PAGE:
ION CANNON READY.


By geddarkstorm on 4/8/2010 2:06:31 PM , Rating: 2
Not to mention all the wonderful terrain on our side. The Rocky Mountains, the Cascades? Talk about a military nightmare.


By Leper Messiah on 4/8/2010 4:20:43 PM , Rating: 3
You can't invade a country with airplanes. The chinese blue water navy is pathetic, they would never get across the pacific.


By 91TTZ on 4/13/2010 3:39:43 PM , Rating: 2
quote:
Compared to China, we have nothing. Less than nothing. A F-22 can carry 8 missiles. The Chinese have a 9th, and even 50th, for every A-A plane we have. If they invaded, we would lose and lose fast.


This is incorrect. The USAF is the largest airforce in the world. China has the 3rd largest. The USAF would quite easily overwhelm the Chinese airforce not only with number, but also with aircraft capability.


By driver01z on 4/9/2010 11:22:25 AM , Rating: 2
But what if EVERY country invades us? Or rather than invade; what if the UN decides that we owe too much and other UN countries agree that we should pay, or pay some sort of UN "tax"...
I dunno what the possibilities are but if several countries united against us for any particular reason - could be disastrous.


By steven975 on 4/8/2010 11:13:49 AM , Rating: 2
but we can pay it back by inflating our currency. Remember, the debt is on nominal dollars.

Of course, that would just destroy the US economy, too. They'll just keep rolling the debt over. Of course, I think the lines at the treasury are getting smaller and smaller by the day.


By steven975 on 4/8/2010 11:17:25 AM , Rating: 2
Also, I think China is more than happy to have our debt. It gives them leverage to do what they want...such as take back Taiwan.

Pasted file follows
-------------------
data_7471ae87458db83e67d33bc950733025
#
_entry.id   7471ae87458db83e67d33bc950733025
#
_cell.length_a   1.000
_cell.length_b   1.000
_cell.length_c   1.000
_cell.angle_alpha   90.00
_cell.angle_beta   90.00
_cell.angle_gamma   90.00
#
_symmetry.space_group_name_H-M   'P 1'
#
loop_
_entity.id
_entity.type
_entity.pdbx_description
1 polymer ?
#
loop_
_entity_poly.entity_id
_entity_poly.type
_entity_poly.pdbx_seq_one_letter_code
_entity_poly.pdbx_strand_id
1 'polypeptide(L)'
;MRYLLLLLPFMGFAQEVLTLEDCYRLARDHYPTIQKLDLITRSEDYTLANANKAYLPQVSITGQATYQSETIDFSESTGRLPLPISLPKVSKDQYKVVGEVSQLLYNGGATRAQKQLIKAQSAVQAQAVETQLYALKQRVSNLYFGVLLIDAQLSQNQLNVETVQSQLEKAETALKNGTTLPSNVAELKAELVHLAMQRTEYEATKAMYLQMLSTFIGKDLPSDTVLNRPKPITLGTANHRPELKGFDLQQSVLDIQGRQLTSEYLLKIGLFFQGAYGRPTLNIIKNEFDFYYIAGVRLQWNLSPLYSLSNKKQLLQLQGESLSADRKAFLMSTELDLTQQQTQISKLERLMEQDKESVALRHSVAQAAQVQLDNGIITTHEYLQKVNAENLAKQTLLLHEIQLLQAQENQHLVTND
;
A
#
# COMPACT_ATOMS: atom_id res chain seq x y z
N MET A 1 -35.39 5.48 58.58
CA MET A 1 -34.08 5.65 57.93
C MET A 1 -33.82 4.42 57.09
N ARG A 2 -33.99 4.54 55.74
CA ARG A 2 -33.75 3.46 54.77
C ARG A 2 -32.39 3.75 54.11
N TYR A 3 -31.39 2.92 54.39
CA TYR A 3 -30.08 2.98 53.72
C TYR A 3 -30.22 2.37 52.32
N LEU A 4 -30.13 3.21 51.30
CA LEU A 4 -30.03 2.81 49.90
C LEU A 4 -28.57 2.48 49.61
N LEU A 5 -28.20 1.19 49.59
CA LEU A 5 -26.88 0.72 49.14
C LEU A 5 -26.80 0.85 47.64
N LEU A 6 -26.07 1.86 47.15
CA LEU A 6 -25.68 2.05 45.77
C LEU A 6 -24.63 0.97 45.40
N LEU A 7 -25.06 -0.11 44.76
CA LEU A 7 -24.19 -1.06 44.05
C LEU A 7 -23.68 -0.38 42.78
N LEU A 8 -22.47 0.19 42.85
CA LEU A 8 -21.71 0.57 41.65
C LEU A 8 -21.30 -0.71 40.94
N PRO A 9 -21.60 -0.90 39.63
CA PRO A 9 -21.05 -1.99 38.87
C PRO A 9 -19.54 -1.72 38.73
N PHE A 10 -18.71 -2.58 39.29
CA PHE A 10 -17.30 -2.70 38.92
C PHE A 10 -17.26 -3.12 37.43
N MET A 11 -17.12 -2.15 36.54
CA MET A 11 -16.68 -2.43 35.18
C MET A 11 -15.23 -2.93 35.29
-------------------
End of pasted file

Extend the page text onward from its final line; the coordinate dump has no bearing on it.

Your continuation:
Holding debt is how the US dealt the last blow that sunk the British empire.


By Icon0clast on 4/8/2010 3:54:05 PM , Rating: 2
quote:
It gives them leverage to do what they want...such as take back Taiwan.


The international community wont even let them take over a small island much less the entire United States.


By eddieroolz on 4/8/2010 6:06:34 PM , Rating: 2
Sadly, the international community tends to be bullied by Communist China.

1970's - Taiwan loses official recognition and UN seat to Communist China. Only 20-odd nations recognize Taiwan at the moment.

1990's - China repeatedly protests and attempts to block US arms sales to Taiwan, shooting missiles into the Taiwanese strait. What would be classified as "interference" elsewhere in the world is largely ignored by the international community.

Since 1970's - Even the IOC refuses to recognize Taiwan thanks to Chinese threats, a blatant violation of sportsmanship. They have to compete as "Chinese Taipei" and aren't allowed to use their own flag or their anthem.

Various organizations such as the EU, UN, WHO, WTO and so on have been threatened by China if they dare say anything about Taiwan.

I have reasons to believe that the international community won't even take action against China if they invade across the strait. They're too busy sucking up to China.


By pixelslave on 4/8/2010 12:14:53 PM , Rating: 3
quote:
But the Chinese will when they come get the x amount of trillions you owe them but cannot pay back.